I’m currently reading Robert Nash’s ‘Liberating Scholarly Writing’ and it’s taking me longer than I thought as I keep putting it down and just spending some time sitting with it and with the words and ideas he presents. Nash presents a case for using SPN – Scholarly Personal Narrative and so many of the ideas he mentions feel like a homecoming for me and yet, there still exists a tension as I read. I read sections of the text finding a tangible representation of whispers that have been thudding in corners of my brain. As I read I wonder, could I pull this off? Should I jump without the harness of the conventional academic scaffolding I have used thus far in my writing? Will I play with the structures that that exist both ‘out there’ but also, inside me, in the part of my brain that conceptualizes what ‘real’ academic writing looks like?

It is the notion of story and narrative that entices me as I read. So many times I find myself reading lines of his text and finding synergies with some of the questions that have haunted me since I was an early doctoral student, questions that still haunt me now I am a ‘proper’ academic.

 I read Nash’s line that ‘We are storied selves who write our own realities based on these unique stories’ (p. 8) and I begin to think of the choices I make in presenting my own story, my own reality, my narrative. Why is it that I choose to place proper in quotation marks when describing myself as a ‘proper’ academic? Is it because the spectre of the imposter still lurks when I think of my work? Is it because I think I’m still trying to find my voice as a writer and the ways that I can represent the knowledge and ideas that I’m accumulating?

I think of the stories we all tell about ourselves and our worlds, every day we engage in a construction of the self in the way that we choose to interact with others and the world. This is a concept I find myself returning to more and more as I ponder the pervasive nature of social media, each time we upload a Facebook post, a blog, a tweet –we are engaging in this construction of the self, we are telling a story about ourselves to the world. In constructing a presence we then alter the world, we reshape it and our place in it, and these reshapings  multiply and intersect, over and over and over again. Again I find resonance in Nash who argues ‘The trouble with trying to discover objective truths in our worlds is that we are constantly distorting them with our narrative truths’ (p. 38).  Just like truths, our conception of self is constantly morphing, transmogrifying as we reflect, retell and refine our story.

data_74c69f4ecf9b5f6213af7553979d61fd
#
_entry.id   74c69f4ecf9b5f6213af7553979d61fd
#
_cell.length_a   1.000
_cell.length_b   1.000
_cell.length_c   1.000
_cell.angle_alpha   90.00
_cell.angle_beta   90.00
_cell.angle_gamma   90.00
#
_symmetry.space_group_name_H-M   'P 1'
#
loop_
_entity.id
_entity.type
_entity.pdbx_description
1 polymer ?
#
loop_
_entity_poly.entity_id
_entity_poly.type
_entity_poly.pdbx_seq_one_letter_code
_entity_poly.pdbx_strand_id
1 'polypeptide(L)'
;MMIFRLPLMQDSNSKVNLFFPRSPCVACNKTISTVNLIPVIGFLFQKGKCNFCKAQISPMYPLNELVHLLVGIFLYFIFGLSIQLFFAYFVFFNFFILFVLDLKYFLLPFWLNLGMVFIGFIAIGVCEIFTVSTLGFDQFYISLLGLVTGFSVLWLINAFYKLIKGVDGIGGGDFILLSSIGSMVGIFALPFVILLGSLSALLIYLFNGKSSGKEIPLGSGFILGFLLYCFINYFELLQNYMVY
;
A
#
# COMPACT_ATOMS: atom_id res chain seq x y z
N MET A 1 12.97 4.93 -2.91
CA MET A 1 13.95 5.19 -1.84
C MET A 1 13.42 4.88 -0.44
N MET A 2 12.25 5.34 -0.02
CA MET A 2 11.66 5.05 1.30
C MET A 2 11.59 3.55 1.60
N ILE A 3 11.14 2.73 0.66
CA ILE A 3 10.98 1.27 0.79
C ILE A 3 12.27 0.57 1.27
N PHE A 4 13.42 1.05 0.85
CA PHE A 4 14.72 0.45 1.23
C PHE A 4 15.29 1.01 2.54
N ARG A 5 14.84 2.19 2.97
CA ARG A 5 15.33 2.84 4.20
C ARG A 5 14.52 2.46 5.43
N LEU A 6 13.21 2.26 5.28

I worry about the place of narrative in a neo-liberal world driven by measures, standards and accountability. In this world, managers talk of finding a ‘grand narrative’, a story to which they can hitch their wagon and the story becomes less about meaning and understanding, but more about finding a way to sell the latest version of reality to consumers. What is my narrative in the midst of this meta-narrative? Is it one of the emerging scholar trying to find a voice with which to protest? There are many stories, and I wonder, which one should I tell you? I could be a chameleon of tales, I could construct the world in a multitude of ways, changing my story, my register for a different audience. I pick, sift, filter, anlayse and then present a version to you that I am happy with. For now. Tomorrow, I may not be happy with this story and so I will rewrite it. And the storytelling and moulding of reality continues.Image

Without the scaffold of ‘traditional’ academic writing, part of me feels cut adrift, at danger of being swamped in a sea of narrative. In today’s story, I think I need to make a decision, to give myself up to the messy, swampy, encompassing sea of postmodernism and float in the stories, or to find some driftwood and float to a more stable shore. Today’s story has no ending, just a to be continued and in the meantime I’ll keep reading Nash and others and see where the current takes me.